The medallioned mirror-frames are designed in the Roman fashion introduced under Richard Boyle, 3rd Earl of Burlington's encouragement by George II's Board of Works, under the direction of architects William Kent (d. 1748) and his successor John Vardy (d. 1765). Robust cartouches of Roman acanthus are clasped to the centres of the elelgant frames, which are enriched with Ionic echinous-mouldings and wreathed by flowers twisted in ribbon-guilloches. Appropriate for the embellishment of a banqueting-room window-piers or sideboard-tables, garlands of Jupiter's sacred oak issue from the flowered volutes of their antiqued 'pediment' cartouches, which display Bacchic grape clusters; and they also festoon the apron cartouches, which are imbricated with festoons of libation paterae, sacred to Ceres, the kindly harvest deity of Virgil's 'Georgics'. Their acanthus-flourished medallions correspond to the frontispiece of the Roman ornament pattern-book issued by John Vardy and entitled, Some Designs of Mr Inigo Jones and Mr William Kent, 1744.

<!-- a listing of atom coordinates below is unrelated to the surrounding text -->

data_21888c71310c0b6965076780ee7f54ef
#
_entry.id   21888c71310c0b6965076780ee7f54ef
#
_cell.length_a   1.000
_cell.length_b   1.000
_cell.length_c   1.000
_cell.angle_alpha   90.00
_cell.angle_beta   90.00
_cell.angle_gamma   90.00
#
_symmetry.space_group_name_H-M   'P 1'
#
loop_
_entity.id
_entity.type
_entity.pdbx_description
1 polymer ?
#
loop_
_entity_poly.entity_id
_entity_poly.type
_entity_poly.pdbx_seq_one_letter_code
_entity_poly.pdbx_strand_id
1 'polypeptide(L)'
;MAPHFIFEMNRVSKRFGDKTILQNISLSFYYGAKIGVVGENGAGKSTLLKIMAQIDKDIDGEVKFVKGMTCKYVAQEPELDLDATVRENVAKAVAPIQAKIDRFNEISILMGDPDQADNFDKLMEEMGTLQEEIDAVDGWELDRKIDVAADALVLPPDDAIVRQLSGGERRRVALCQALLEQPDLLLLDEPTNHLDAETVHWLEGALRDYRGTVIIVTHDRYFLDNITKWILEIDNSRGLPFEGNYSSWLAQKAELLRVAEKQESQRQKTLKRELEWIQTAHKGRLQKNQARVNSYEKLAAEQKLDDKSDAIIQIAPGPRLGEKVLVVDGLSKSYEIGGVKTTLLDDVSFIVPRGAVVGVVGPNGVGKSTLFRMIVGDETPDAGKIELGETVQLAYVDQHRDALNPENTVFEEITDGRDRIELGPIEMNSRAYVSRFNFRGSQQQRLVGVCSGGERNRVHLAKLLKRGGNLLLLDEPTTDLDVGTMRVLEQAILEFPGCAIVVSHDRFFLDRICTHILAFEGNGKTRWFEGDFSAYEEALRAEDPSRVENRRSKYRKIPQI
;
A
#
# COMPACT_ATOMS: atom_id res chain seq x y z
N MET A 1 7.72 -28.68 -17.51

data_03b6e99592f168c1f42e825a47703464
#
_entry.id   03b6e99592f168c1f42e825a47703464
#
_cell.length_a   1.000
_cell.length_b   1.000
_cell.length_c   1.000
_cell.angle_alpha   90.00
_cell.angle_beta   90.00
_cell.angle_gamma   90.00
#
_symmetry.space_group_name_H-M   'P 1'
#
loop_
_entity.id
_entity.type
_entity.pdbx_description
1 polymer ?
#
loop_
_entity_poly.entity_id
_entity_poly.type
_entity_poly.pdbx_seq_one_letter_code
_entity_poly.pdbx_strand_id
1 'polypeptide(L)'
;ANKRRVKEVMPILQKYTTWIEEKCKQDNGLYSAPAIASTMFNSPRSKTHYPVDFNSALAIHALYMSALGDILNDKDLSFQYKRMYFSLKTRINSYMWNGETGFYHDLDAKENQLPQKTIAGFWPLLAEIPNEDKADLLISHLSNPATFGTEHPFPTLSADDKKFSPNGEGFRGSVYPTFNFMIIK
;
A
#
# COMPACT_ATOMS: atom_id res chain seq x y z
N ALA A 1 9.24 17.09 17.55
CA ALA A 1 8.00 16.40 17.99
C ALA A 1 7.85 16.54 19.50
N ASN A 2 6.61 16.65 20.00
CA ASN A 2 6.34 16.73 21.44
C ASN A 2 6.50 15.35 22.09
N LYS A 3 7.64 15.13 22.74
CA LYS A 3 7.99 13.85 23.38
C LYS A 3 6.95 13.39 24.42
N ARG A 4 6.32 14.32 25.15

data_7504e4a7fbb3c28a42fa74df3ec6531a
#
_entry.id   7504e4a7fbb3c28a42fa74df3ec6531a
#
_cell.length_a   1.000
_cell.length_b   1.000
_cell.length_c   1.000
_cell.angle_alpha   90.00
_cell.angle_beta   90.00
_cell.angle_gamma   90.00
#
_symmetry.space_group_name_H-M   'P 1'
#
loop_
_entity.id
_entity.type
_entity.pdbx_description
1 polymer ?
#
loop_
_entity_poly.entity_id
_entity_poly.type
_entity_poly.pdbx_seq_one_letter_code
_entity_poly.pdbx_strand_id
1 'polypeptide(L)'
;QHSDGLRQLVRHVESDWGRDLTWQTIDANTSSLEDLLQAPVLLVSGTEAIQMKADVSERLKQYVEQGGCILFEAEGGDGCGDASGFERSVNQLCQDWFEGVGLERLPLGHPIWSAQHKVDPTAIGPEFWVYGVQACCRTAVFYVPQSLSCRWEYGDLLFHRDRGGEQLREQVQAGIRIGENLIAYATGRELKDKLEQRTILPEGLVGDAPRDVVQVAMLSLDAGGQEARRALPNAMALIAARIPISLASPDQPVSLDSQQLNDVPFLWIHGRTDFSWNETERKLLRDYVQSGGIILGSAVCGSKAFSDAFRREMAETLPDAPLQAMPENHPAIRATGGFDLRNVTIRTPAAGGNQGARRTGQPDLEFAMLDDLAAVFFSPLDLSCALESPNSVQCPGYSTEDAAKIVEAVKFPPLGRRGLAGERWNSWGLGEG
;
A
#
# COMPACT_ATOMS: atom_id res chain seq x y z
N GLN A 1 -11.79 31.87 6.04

In the 1730s Lord Burlington and William Kent composed picture frames, and other furniture in this fashion, for the embellishment of the Roman Villa, which Burlington had added to his family mansion at Chiswick in the late 1730s. Much of this furniture was executed by the talented sculptor carver John Boson (d. 1743), see M. Jourdain The Work of William Kent, London, 1948, p. 134, fig 73, and J. Cornforth, 'Chiswick House, London' Country Life, p. 36, fig. 12.